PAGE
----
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By: Colleen A. Kraft, MD, MBA, FAAP, President, American Academy of Pediatrics
“Images and news reports of tear gas being used on children and families seeking asylum at our border have stunned and shaken pediatricians just as they have so many others across the country. Our objection to this type of treatment of children and their parents is grounded in our own policy:
“The American Academy of Pediatrics recommends that all immigrant children and families seeking safe haven are treated with dignity and respect to protect their health and well-being. Children who are displaced and fleeing violence should be given special protection and humanitarian assistance and allowed to petition for asylum. The use of tear gas on children—including infants and toddlers in diapers— goes against evidence-based recommendations, and threatens their short and long-term health.
“Children are uniquely vulnerable to physiological effects of chemical agents. A child's smaller size, more frequent number of breaths per minute and limited cardiovascular stress response compared to adults magnifies the harm of agents such as tear gas.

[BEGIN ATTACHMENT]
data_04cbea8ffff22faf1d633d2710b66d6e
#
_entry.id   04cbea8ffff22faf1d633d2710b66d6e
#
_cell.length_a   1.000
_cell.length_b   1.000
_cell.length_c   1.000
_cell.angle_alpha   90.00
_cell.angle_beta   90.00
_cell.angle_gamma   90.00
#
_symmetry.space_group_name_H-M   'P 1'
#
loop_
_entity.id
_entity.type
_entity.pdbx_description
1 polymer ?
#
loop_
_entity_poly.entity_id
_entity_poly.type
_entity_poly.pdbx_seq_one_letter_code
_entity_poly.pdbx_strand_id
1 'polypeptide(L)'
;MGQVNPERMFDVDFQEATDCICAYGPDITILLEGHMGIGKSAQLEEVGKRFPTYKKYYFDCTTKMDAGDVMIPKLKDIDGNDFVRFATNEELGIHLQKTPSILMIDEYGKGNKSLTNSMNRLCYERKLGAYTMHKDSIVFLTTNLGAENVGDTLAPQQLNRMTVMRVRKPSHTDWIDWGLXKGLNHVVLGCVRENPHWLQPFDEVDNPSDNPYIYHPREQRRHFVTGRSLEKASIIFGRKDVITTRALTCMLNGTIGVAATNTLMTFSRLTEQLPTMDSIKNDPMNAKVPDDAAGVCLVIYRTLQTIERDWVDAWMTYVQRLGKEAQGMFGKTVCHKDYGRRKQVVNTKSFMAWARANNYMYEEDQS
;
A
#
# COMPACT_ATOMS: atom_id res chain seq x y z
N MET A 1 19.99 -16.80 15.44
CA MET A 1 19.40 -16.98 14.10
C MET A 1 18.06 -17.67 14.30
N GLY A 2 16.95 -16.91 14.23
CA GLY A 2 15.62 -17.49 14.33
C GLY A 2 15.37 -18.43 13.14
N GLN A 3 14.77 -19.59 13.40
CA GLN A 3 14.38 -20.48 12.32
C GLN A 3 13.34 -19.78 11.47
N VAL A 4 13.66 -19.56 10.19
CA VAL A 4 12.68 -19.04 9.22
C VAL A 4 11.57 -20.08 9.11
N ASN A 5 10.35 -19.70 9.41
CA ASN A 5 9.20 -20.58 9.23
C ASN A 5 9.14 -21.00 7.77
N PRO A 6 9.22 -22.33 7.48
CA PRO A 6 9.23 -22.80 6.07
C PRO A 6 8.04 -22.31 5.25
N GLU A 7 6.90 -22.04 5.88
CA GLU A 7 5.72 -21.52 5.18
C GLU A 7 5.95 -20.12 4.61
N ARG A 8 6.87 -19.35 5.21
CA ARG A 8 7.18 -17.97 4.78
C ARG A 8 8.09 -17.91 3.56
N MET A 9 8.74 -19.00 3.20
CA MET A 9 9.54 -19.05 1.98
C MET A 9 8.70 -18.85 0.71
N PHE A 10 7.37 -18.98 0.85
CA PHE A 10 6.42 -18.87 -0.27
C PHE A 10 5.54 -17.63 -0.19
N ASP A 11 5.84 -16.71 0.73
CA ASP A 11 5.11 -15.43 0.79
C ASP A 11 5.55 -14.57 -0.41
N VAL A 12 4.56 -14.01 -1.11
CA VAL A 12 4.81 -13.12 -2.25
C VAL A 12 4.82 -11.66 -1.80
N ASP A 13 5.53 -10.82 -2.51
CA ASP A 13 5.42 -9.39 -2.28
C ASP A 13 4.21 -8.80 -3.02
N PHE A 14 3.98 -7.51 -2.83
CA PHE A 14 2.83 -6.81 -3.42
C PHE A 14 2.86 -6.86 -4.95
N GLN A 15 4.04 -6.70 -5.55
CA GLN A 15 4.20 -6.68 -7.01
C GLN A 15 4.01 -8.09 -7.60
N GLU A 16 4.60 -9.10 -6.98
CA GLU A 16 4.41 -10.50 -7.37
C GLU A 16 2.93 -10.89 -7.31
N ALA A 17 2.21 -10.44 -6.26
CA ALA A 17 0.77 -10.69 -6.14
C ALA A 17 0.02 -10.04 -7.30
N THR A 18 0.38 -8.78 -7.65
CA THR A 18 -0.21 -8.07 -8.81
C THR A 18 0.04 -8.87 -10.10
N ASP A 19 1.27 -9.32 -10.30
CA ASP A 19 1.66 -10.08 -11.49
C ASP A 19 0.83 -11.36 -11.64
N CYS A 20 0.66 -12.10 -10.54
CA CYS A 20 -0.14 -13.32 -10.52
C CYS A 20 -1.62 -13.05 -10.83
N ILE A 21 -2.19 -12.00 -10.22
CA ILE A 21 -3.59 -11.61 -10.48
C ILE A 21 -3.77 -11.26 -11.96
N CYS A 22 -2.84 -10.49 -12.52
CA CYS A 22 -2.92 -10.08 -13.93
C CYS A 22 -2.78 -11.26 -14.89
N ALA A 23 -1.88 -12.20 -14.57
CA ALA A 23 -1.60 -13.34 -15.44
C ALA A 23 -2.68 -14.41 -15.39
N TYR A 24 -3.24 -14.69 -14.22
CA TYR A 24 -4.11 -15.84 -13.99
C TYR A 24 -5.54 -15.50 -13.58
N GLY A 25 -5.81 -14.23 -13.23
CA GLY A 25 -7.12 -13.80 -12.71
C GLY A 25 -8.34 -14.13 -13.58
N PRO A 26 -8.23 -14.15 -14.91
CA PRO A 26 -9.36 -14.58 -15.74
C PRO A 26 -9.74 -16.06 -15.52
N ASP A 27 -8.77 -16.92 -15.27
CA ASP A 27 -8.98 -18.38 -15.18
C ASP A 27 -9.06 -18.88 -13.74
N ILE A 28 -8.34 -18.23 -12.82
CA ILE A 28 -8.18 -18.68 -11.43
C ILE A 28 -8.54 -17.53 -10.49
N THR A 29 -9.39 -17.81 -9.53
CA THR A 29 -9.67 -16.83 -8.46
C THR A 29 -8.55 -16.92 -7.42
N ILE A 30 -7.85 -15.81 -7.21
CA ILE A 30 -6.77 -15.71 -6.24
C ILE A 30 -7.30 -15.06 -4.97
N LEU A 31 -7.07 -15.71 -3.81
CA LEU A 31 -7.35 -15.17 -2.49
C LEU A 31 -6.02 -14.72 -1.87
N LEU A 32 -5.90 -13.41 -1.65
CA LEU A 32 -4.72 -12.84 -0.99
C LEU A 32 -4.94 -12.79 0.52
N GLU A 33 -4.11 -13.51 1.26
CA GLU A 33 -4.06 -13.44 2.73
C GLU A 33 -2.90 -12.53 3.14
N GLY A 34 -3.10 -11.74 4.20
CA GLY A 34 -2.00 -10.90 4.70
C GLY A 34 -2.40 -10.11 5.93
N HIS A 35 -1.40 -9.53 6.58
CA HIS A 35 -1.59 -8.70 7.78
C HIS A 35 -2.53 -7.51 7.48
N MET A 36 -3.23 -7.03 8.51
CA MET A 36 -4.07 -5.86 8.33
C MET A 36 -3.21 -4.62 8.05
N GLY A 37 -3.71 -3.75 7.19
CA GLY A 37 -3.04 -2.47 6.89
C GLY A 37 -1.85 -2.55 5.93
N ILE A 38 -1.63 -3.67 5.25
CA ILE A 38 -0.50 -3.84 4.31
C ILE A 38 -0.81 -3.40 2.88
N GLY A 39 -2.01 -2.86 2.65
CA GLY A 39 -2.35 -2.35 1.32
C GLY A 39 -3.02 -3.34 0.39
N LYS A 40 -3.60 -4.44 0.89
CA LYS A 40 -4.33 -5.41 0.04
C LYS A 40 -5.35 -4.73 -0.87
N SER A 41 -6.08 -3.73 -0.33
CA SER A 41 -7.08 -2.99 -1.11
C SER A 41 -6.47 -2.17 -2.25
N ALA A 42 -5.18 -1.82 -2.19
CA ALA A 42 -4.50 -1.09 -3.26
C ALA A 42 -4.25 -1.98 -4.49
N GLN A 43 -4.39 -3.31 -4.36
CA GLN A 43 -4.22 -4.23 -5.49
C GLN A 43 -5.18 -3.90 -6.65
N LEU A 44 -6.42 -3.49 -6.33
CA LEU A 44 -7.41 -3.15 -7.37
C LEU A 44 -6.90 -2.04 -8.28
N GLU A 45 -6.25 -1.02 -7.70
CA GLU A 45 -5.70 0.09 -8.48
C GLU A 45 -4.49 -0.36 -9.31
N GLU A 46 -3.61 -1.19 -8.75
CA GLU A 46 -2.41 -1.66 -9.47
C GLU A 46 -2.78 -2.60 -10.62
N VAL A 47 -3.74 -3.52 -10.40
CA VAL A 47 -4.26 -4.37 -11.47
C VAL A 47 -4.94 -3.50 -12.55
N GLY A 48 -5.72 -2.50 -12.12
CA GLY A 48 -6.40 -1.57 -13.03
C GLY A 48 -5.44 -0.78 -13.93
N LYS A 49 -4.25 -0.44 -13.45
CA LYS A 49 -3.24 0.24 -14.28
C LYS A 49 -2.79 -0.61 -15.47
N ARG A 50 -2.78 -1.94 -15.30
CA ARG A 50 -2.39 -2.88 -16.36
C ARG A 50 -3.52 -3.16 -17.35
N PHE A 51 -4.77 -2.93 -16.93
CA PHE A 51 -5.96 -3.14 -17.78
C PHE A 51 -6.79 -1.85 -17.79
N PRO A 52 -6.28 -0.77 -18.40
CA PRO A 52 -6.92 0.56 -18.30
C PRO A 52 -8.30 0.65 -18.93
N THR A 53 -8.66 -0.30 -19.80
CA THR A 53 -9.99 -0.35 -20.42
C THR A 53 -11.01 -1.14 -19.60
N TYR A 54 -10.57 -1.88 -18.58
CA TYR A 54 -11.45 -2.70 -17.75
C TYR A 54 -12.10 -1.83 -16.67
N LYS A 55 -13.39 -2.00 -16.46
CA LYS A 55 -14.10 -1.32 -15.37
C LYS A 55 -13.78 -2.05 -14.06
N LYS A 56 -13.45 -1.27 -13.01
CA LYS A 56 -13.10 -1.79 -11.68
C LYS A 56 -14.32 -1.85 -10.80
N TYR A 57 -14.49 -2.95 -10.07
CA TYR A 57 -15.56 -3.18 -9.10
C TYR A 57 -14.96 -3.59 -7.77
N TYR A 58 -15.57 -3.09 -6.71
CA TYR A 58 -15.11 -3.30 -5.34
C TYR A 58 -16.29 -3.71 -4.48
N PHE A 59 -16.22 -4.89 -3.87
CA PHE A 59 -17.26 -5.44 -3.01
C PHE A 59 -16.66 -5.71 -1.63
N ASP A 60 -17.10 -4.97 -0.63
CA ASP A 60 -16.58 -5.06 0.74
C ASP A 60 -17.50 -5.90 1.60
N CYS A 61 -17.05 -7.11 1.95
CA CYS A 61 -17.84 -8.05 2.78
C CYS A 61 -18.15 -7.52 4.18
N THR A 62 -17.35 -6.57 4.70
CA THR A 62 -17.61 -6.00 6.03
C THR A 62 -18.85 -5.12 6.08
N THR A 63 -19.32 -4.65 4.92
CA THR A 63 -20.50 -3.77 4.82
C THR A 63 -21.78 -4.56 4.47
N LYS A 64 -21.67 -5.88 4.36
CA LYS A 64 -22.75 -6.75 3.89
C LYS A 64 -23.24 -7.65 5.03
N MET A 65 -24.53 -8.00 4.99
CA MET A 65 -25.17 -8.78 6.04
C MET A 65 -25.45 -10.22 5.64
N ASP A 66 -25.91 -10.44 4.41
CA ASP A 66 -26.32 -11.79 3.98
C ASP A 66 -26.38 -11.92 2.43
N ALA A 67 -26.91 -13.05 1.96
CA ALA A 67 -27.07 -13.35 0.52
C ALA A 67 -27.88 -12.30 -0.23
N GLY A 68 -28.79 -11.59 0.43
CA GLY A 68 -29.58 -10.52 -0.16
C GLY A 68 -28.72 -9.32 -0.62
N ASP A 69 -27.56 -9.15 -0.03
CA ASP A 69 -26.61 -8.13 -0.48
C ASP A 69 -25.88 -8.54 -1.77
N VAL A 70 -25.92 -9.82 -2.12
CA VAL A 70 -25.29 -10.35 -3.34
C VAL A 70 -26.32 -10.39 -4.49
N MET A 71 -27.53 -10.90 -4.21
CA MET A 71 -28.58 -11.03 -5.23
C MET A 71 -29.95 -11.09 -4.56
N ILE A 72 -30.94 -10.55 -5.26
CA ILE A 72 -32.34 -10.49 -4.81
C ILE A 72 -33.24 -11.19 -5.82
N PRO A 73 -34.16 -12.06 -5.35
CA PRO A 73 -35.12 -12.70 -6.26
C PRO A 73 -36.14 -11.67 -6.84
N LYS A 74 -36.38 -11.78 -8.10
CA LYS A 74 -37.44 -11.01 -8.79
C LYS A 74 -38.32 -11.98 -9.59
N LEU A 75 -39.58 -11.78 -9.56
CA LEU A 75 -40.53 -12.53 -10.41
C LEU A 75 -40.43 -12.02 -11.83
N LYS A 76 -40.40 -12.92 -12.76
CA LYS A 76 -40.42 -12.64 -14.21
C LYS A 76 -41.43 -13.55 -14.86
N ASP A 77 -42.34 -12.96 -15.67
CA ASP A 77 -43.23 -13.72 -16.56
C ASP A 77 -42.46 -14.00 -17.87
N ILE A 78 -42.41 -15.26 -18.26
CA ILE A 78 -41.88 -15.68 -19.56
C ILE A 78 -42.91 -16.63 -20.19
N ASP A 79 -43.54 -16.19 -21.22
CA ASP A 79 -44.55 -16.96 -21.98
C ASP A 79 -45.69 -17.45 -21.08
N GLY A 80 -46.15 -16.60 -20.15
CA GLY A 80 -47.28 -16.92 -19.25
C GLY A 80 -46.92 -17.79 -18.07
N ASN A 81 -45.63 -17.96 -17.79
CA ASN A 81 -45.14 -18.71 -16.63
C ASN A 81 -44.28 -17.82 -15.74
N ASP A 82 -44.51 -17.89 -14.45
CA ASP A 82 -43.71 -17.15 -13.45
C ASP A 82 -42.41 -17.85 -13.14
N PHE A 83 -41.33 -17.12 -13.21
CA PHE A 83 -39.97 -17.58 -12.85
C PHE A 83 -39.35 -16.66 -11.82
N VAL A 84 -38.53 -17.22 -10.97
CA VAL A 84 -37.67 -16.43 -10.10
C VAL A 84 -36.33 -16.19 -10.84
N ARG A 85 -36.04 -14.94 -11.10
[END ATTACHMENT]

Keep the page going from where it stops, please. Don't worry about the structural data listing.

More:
“Many of these children are fleeing conditions that threaten their health and safety; they have taken harrowing journeys to seek refuge in our country. Our government must take extra precautions when it comes to children. We must make every effort not to retraumatize them.
“Immigrant children are still children, and they deserve our compassion and assistance. We will continue to speak out against their inhumane treatment and advocate for their safety.”
The American Academy of Pediatrics is an organization of 67,000 primary care pediatricians, pediatric medical subspecialists and pediatric surgical specialists dedicated to the health, safety and well-being of infants, children, adolescents and young adults. For more information, visit www.aap.org and follow us on Twitter @AmerAcadPeds